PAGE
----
Plan, plan, plan then plan again, then have 10 contingencies for your plans.



A few Prepper's Pointers from OK Tornado


clock May 25, 2013 13:39 by author PrepperHelper

Contributed from an OK Prepper at LDSAVOW

 

We just went through the Oklahoma Tornado and learned a few things, some which were surprising:

(1) Storing all of your preparations at home may not be a good idea. Police prevented homeowners from returning to their homes EVEN IF they could prove that they were residents.
(2) Don't depend on phones or cell phones. We have all become comfortable with cell phones and being able to call whomever we want whenever we want. Cell phone towers went down, and what little coverage was available was reserved for emergency responders.
(3) Have a family "evacuation and meet" plan. Our family was spread out across 20 miles.
(4) Use real keys, not garage door openers. My SIL was stranded OUTSIDE of his home because he uses his garage door opener instead of a key. If you can't carry a key, at least hide one somewhere safe in your yard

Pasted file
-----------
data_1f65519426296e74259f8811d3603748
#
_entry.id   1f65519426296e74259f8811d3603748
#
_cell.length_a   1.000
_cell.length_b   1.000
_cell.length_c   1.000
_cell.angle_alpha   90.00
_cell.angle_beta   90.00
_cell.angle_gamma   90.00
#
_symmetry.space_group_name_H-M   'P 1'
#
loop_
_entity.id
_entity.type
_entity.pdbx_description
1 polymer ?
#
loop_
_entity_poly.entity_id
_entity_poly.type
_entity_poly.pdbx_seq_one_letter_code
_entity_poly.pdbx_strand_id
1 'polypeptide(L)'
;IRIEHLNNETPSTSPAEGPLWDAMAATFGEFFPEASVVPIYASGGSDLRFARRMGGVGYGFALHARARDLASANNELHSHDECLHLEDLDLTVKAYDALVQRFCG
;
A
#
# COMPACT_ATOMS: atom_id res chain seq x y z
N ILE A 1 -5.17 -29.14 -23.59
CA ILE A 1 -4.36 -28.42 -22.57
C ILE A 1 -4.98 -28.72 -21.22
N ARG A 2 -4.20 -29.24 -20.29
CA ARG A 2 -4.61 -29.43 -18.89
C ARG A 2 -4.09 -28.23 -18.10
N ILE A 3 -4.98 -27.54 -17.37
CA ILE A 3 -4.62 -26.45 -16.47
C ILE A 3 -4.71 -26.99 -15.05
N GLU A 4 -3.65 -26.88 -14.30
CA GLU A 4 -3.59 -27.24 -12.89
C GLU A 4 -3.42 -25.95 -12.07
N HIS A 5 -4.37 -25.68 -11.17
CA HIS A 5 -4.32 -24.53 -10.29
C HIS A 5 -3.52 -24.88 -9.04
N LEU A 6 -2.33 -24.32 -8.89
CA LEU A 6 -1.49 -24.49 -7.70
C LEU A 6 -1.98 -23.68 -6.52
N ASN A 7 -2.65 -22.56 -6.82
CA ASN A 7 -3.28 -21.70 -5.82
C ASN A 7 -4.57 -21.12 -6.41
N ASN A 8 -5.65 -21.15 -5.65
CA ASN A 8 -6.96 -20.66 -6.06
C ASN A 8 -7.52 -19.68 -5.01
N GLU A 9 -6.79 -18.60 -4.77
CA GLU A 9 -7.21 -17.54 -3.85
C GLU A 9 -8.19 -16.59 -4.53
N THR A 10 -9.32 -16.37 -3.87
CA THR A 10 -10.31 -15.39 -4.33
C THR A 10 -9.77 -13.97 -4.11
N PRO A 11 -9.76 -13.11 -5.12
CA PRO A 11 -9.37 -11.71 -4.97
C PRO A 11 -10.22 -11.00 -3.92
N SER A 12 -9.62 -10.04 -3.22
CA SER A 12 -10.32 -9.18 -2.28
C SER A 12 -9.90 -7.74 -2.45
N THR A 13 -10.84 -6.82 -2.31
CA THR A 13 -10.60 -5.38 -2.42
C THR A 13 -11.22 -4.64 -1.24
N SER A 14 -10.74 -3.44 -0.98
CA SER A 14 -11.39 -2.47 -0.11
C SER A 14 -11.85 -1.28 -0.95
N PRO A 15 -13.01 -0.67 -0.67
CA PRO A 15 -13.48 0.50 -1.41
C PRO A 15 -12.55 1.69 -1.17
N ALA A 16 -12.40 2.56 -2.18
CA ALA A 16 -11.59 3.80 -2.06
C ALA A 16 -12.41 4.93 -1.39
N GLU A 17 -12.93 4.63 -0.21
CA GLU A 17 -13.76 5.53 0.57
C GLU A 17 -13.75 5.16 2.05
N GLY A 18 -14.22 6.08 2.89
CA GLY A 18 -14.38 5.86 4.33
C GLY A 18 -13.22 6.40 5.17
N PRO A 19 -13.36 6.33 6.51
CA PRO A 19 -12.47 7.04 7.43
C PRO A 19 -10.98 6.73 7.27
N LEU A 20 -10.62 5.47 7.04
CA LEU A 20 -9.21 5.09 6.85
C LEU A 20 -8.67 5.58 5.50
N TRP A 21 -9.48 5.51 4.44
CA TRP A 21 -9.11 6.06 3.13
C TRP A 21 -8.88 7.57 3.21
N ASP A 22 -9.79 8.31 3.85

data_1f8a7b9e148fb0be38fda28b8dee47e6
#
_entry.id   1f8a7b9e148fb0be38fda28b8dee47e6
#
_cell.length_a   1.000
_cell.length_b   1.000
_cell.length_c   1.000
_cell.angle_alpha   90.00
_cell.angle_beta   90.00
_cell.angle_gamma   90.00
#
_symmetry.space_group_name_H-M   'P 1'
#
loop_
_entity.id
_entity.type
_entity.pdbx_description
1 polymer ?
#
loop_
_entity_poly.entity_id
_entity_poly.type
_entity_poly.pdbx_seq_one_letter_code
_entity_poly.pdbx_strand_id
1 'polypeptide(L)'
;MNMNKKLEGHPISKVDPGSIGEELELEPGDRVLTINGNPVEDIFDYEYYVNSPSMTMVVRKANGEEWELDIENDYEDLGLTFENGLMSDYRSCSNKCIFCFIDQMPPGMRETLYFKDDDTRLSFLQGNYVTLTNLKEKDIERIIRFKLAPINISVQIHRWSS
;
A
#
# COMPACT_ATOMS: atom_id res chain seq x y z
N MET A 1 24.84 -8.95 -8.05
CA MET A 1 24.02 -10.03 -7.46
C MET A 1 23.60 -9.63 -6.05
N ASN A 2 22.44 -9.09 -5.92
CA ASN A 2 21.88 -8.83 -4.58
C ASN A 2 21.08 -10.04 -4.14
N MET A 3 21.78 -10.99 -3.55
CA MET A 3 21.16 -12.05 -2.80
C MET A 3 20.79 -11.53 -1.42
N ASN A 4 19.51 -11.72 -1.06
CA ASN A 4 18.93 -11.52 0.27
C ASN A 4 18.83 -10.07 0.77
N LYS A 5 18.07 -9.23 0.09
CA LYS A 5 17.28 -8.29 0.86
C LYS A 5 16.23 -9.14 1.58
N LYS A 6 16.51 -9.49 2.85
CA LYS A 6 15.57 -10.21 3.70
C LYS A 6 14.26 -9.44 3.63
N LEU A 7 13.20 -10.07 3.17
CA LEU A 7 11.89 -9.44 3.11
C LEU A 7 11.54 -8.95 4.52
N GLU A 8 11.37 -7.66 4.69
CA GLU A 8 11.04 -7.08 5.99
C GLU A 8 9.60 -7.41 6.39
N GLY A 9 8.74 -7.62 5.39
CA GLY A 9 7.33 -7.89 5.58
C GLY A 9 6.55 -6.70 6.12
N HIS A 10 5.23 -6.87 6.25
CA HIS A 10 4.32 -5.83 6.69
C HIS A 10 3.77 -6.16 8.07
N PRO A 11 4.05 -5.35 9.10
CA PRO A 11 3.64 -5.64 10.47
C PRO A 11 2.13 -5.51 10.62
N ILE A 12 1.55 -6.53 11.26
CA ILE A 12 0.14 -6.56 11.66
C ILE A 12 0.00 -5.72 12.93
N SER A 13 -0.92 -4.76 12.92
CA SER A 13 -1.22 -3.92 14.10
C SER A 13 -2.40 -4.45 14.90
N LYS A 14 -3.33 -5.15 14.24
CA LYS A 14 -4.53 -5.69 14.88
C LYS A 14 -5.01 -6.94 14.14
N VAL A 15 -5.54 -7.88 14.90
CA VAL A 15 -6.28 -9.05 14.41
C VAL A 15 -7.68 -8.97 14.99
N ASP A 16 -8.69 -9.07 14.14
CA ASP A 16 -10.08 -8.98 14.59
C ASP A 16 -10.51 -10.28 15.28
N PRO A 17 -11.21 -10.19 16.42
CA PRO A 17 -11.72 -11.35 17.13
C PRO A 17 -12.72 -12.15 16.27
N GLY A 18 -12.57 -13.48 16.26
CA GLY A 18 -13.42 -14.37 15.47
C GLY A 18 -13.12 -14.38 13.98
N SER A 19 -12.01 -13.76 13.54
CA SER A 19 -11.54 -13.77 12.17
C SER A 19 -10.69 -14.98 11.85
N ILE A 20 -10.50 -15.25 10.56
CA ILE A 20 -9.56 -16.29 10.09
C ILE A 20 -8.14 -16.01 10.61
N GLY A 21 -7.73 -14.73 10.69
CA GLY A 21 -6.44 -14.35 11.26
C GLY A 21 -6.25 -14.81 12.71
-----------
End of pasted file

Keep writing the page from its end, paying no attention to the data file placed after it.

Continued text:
(5) Have some preps in your car, particularly clothing. Daughter and SIL were both away from home and could not even pick up a change of clothing.
(6) Make sure you have phone numbers memorized, and that there is someone in another area with a LAND LINE that everyone can contact to relay and receive information.
(7) Be prepared to invite extras into your home. Glad we haven't down-sized yet - plenty of room to accommodate extra bodies for as long as necessary.

The Lord blessed my daughter and SIL. They were spared from total devastation by only a few hundred feet. But in all, stuff can be replaced, and grateful for their well-being and safety. We are blessed.

 

Plan, plan, plan then plan again, then have 10 Contingencies for your plans.



Pickling 101 for Preparedness


clock May 11, 2013 11:45 by author PrepperHelper

Contributed by Wise Foods:

pickle jars

 

 

Most people think of “pickles” as pickled cucumbers and only as a garnish. Did you know you can pickle a wide variety of fruits and vegetables? Pickles of one kind or another have been made for more than 4000 years and are so popular in the United States that at one time 40% of the pickle production was earmarked for soldiers in the field.

Pickling is great way to preserve food because you create an edible, anti-microbial liquid. It seems that nobody has ever come across a pickle gone bad but general consensus is that pickles can keep for up to 18 months.